I admit that I lose track sometimes of how the common genetic terms relate to each other. What’s the difference between a chromosome and a strand of DNA, for example? a gene and a genome? Are each of those three-letter sets in DNA a gene? I’m not a scientist, but I was an English teacher, so comparisons between genetic terms and units of written language—words, sentences, and so on—are helpful. Maybe they will be for you also.
Let’s start small. Diagrams of DNA include four letters: A, C, G, and T. These letters and the letter we write with are similar in some ways not in others. In both cases, they are the smallest units of their respective languages. But the four DNA letters stand for the four nucleotides—Adenine, Cytosine, Guanine, and Thymine—that are present in DNA, while the letters of our language stand mainly for the sounds we would pronounce if we were reading aloud.
In DNA, those four nucleotides, abbreviated as letters, make up the three-letter codons that are the DNA version of words. A difference is that the letters and words I am writing with don’t do the whole job. I also use punctuation marks, spaces, and capital letters to show where words and sentence begin and end.
In DNA, however, the three-letter codon-words are more efficient. They represent all the content—amino acids—and all the necessary divisions and instructions. No actual spaces separate the codons in a gene. Since all codons are three letters long, where they begin and end is automatic. (And in fact early writing in the ancient world lacked space between words also. As long as one could read slowly and figurethewordsoutspacesweren’tessential.)
Groups of these codons make up a gene, which can be compared to a written sentence. These gene-sentences say something like, “The hair will be red.” The sentence can also be read as a recipe: “Put this together with this and this to get red hair.” The codons for this and all genes include one that indicates where to switch on the gene and when, and another that says “Stop here; gene complete.”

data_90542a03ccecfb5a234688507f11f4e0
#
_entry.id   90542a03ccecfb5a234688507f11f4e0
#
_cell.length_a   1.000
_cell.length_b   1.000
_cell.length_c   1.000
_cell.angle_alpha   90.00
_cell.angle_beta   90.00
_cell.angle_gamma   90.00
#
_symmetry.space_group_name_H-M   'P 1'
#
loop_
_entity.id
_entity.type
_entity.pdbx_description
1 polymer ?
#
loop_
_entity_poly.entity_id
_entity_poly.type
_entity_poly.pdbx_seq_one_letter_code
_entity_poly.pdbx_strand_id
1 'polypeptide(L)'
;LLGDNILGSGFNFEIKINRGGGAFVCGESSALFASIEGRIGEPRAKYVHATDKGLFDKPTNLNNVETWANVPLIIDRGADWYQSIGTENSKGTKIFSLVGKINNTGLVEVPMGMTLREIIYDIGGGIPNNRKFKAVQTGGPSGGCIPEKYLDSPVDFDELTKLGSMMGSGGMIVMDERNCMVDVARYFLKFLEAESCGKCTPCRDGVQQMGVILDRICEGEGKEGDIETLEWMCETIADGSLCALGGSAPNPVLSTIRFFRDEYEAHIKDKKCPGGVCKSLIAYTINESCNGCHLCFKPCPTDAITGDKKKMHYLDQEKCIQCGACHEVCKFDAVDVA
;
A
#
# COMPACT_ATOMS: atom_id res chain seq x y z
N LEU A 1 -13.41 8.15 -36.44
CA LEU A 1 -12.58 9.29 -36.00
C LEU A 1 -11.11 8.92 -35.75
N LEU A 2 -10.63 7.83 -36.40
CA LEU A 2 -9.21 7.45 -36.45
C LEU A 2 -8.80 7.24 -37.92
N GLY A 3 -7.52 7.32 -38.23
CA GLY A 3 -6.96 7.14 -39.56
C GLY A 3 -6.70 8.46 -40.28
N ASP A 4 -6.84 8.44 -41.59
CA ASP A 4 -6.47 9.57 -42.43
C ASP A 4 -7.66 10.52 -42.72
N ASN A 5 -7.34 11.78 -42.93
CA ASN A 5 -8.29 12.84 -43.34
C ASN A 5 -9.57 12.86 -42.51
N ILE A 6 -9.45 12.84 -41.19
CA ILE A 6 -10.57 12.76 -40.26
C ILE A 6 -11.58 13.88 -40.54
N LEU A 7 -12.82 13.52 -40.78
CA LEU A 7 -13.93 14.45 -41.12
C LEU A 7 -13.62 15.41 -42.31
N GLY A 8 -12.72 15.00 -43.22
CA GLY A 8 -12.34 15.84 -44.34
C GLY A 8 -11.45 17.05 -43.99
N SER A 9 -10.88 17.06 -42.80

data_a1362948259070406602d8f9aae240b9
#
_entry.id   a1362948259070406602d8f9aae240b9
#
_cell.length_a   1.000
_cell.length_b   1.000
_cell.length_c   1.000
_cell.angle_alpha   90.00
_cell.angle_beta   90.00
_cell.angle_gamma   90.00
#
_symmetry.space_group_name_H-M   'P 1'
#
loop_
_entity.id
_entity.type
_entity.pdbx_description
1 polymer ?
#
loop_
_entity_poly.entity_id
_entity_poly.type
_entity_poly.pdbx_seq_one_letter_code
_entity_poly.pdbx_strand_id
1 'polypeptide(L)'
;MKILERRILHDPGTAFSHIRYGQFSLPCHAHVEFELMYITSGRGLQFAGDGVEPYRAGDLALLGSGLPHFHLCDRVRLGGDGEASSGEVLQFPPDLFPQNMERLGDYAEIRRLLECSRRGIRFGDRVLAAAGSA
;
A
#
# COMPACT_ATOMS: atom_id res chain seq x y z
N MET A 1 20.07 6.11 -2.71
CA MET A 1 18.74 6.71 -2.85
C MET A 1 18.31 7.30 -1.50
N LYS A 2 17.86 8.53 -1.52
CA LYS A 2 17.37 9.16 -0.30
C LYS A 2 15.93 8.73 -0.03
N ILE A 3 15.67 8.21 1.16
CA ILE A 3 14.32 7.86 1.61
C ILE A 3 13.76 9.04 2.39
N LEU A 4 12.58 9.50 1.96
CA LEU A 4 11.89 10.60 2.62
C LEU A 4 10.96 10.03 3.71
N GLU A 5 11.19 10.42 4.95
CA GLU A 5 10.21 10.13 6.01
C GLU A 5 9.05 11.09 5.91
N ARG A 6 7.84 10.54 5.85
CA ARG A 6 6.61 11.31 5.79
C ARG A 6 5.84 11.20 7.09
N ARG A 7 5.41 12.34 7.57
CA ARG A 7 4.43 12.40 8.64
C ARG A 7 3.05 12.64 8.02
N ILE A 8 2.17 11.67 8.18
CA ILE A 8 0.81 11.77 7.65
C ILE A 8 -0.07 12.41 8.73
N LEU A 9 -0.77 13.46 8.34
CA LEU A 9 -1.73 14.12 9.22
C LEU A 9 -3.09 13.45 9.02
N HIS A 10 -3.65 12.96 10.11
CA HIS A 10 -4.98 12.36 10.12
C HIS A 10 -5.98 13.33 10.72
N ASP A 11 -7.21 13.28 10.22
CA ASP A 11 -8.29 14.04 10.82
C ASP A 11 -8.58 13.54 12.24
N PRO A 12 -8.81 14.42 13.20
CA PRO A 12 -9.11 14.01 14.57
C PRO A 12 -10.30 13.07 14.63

Sometimes a spelling error occurs in one of the letters-nucleotides in a codon. Such a mutation may change the meaning of the gene to, “The hair will be white.”
To recap: the four nucleotides are the basic components much as the letters of our alphabets are; codons are DNA words; and a group of codons form a gene that is a sentence/recipe.
Now we come to chromosomes, genomes, and DNA itself.
The 23 pairs of chromosomes in each of our cells are like chapters in a strange book in which each chapter appears twice. The number of genes in a chromosome runs from a couple of hundred to over a thousand, many of them about similar matters, like sentences in a chapter. In the 23rd chromosome pair, which determines sex, the two chromosomes are very different from each other about half the time: females have two X chromosomes, but males have an X and a much shorter Y chromosome.
Finally, your genome is like the book itself, the totality of all your genes on all your chromosomes. Your genome book is almost exactly like mine, since we are both humans, but about one tenth of one percent of our 20,000 or so genes are different. That’s similar to two copies of the same long book that differ only in a few sentences.
Finally, DNA itself. I think of DNA as similar to our writing system as a whole with all its symbols, spaces, and graphic conventions. DNA is not a unit as these other genetic terms are; it is the stuff that all these units are composed of. The same goes for our writing system.
And it’s interesting that writing itself, developed a few thousand years ago, is structured roughly like the genetic code that appeared with the first cells over three billion years ago. In communicating information over distance and time, whether it’s an email about a meeting next month or the genetic instructions for building a baby organism, it seems the key is a method to preserve the necessary groupings and sequencing of components.